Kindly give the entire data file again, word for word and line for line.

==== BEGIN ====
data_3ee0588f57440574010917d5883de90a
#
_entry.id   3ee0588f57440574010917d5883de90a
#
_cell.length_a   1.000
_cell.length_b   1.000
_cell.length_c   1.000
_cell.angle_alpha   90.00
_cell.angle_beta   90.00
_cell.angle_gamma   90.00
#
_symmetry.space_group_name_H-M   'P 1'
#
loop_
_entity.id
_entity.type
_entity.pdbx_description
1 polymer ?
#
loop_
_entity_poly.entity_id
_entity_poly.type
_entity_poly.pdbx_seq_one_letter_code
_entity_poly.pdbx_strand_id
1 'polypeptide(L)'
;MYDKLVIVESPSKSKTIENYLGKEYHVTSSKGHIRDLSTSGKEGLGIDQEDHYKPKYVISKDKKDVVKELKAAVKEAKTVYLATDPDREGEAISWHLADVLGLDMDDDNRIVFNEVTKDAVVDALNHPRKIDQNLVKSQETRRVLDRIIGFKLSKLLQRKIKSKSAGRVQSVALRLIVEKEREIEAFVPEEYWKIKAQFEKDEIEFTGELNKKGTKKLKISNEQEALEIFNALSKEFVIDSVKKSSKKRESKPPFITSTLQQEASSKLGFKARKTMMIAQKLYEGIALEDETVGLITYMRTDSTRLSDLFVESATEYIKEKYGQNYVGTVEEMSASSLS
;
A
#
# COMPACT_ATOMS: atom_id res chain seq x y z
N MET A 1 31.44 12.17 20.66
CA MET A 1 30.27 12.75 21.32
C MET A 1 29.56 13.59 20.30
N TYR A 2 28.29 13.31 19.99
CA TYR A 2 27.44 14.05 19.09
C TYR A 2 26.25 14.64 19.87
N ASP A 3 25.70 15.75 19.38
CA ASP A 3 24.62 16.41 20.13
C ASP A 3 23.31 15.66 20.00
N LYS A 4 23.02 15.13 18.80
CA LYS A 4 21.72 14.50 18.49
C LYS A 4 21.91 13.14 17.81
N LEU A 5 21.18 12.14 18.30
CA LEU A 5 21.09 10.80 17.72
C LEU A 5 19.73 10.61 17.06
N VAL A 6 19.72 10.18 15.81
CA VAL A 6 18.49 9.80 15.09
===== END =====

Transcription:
data_3ee0588f57440574010917d5883de90a
#
_entry.id   3ee0588f57440574010917d5883de90a
#
_cell.length_a   1.000
_cell.length_b   1.000
_cell.length_c   1.000
_cell.angle_alpha   90.00
_cell.angle_beta   90.00
_cell.angle_gamma   90.00
#
_symmetry.space_group_name_H-M   'P 1'
#
loop_
_entity.id
_entity.type
_entity.pdbx_description
1 polymer ?
#
loop_
_entity_poly.entity_id
_entity_poly.type
_entity_poly.pdbx_seq_one_letter_code
_entity_poly.pdbx_strand_id
1 'polypeptide(L)'
;MYDKLVIVESPSKSKTIENYLGKEYHVTSSKGHIRDLSTSGKEGLGIDQEDHYKPKYVISKDKKDVVKELKAAVKEAKTVYLATDPDREGEAISWHLADVLGLDMDDDNRIVFNEVTKDAVVDALNHPRKIDQNLVKSQETRRVLDRIIGFKLSKLLQRKIKSKSAGRVQSVALRLIVEKEREIEAFVPEEYWKIKAQFEKDEIEFTGELNKKGTKKLKISNEQEALEIFNALSKEFVIDSVKKSSKKRESKPPFITSTLQQEASSKLGFKARKTMMIAQKLYEGIALEDETVGLITYMRTDSTRLSDLFVESATEYIKEKYGQNYVGTVEEMSASSLS
;
A
#
# COMPACT_ATOMS: atom_id res chain seq x y z
N MET A 1 31.44 12.17 20.66
CA MET A 1 30.27 12.75 21.32
C MET A 1 29.56 13.59 20.30
N TYR A 2 28.29 13.31 19.99
CA TYR A 2 27.44 14.05 19.09
C TYR A 2 26.25 14.64 19.87
N ASP A 3 25.70 15.75 19.38
CA ASP A 3 24.62 16.41 20.13
C ASP A 3 23.31 15.66 20.00
N LYS A 4 23.02 15.13 18.80
CA LYS A 4 21.72 14.50 18.49
C LYS A 4 21.91 13.14 17.81
N LEU A 5 21.18 12.14 18.30
CA LEU A 5 21.09 10.80 17.72
C LEU A 5 19.73 10.61 17.06
N VAL A 6 19.72 10.18 15.81
CA VAL A 6 18.49 9.80 15.09